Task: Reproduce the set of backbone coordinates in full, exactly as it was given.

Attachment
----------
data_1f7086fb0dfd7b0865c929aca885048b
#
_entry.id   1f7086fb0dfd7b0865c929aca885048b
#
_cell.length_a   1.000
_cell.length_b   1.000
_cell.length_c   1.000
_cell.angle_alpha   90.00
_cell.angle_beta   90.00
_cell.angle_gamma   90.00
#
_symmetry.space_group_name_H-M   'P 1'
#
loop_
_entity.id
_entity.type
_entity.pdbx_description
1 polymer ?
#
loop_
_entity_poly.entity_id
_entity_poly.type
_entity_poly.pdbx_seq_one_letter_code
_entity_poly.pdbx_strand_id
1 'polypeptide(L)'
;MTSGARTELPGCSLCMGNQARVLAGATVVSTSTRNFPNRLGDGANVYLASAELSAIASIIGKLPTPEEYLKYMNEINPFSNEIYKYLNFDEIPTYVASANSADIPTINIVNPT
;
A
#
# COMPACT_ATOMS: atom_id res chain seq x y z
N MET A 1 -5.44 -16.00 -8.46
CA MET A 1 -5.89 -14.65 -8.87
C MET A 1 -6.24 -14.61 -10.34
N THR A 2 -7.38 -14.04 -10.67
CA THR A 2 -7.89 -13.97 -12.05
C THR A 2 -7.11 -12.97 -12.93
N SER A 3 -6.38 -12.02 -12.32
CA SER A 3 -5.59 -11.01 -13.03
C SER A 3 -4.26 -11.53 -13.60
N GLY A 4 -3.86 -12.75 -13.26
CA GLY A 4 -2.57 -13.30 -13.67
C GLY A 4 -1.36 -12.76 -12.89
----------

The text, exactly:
data_1f7086fb0dfd7b0865c929aca885048b
#
_entry.id   1f7086fb0dfd7b0865c929aca885048b
#
_cell.length_a   1.000
_cell.length_b   1.000
_cell.length_c   1.000
_cell.angle_alpha   90.00
_cell.angle_beta   90.00
_cell.angle_gamma   90.00
#
_symmetry.space_group_name_H-M   'P 1'
#
loop_
_entity.id
_entity.type
_entity.pdbx_description
1 polymer ?
#
loop_
_entity_poly.entity_id
_entity_poly.type
_entity_poly.pdbx_seq_one_letter_code
_entity_poly.pdbx_strand_id
1 'polypeptide(L)'
;MTSGARTELPGCSLCMGNQARVLAGATVVSTSTRNFPNRLGDGANVYLASAELSAIASIIGKLPTPEEYLKYMNEINPFSNEIYKYLNFDEIPTYVASANSADIPTINIVNPT
;
A
#
# COMPACT_ATOMS: atom_id res chain seq x y z
N MET A 1 -5.44 -16.00 -8.46
CA MET A 1 -5.89 -14.65 -8.87
C MET A 1 -6.24 -14.61 -10.34
N THR A 2 -7.38 -14.04 -10.67
CA THR A 2 -7.89 -13.97 -12.05
C THR A 2 -7.11 -12.97 -12.93
N SER A 3 -6.38 -12.02 -12.32
CA SER A 3 -5.59 -11.01 -13.03
C SER A 3 -4.26 -11.53 -13.60
N GLY A 4 -3.86 -12.75 -13.26
CA GLY A 4 -2.57 -13.30 -13.67
C GLY A 4 -1.36 -12.76 -12.89